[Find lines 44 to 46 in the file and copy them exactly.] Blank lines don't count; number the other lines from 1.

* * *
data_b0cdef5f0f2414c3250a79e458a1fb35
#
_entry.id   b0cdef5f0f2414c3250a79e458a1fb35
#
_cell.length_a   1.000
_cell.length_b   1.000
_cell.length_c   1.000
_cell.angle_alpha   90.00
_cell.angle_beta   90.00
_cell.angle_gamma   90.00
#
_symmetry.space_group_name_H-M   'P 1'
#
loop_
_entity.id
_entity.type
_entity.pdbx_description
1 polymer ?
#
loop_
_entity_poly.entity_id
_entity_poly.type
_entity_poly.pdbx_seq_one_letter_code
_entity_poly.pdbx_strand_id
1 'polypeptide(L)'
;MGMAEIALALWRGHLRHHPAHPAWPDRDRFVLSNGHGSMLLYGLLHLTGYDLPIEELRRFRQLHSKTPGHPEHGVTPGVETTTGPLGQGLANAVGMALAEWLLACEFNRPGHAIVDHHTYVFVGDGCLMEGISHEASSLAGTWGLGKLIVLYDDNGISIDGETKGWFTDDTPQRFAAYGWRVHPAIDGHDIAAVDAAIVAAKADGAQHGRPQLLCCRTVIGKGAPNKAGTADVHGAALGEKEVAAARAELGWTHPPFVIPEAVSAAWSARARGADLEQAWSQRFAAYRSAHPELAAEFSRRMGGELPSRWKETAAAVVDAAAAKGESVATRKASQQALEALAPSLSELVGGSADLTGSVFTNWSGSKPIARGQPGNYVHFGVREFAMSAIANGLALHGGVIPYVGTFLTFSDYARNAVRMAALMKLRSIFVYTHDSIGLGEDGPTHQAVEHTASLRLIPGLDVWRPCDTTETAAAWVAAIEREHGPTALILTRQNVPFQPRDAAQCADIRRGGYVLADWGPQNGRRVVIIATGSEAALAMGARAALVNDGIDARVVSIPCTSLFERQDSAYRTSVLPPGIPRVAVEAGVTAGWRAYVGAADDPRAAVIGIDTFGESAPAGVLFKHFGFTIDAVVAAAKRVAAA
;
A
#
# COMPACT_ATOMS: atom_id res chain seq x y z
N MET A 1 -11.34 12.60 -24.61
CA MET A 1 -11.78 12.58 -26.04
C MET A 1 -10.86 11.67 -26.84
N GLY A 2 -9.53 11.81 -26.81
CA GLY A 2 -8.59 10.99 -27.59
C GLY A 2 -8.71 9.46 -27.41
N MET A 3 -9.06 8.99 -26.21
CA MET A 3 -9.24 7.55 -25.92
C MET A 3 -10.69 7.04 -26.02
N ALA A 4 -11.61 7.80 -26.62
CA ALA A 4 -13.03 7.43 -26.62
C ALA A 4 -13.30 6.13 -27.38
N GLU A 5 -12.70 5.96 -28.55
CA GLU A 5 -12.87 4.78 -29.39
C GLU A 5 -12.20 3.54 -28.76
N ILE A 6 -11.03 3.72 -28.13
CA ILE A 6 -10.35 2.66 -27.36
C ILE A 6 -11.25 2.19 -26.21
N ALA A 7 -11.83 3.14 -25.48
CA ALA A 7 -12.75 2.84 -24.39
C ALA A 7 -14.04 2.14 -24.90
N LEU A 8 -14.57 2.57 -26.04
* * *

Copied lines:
CA GLU A 5 -12.87 4.78 -29.39
C GLU A 5 -12.20 3.54 -28.76
N ILE A 6 -11.03 3.72 -28.13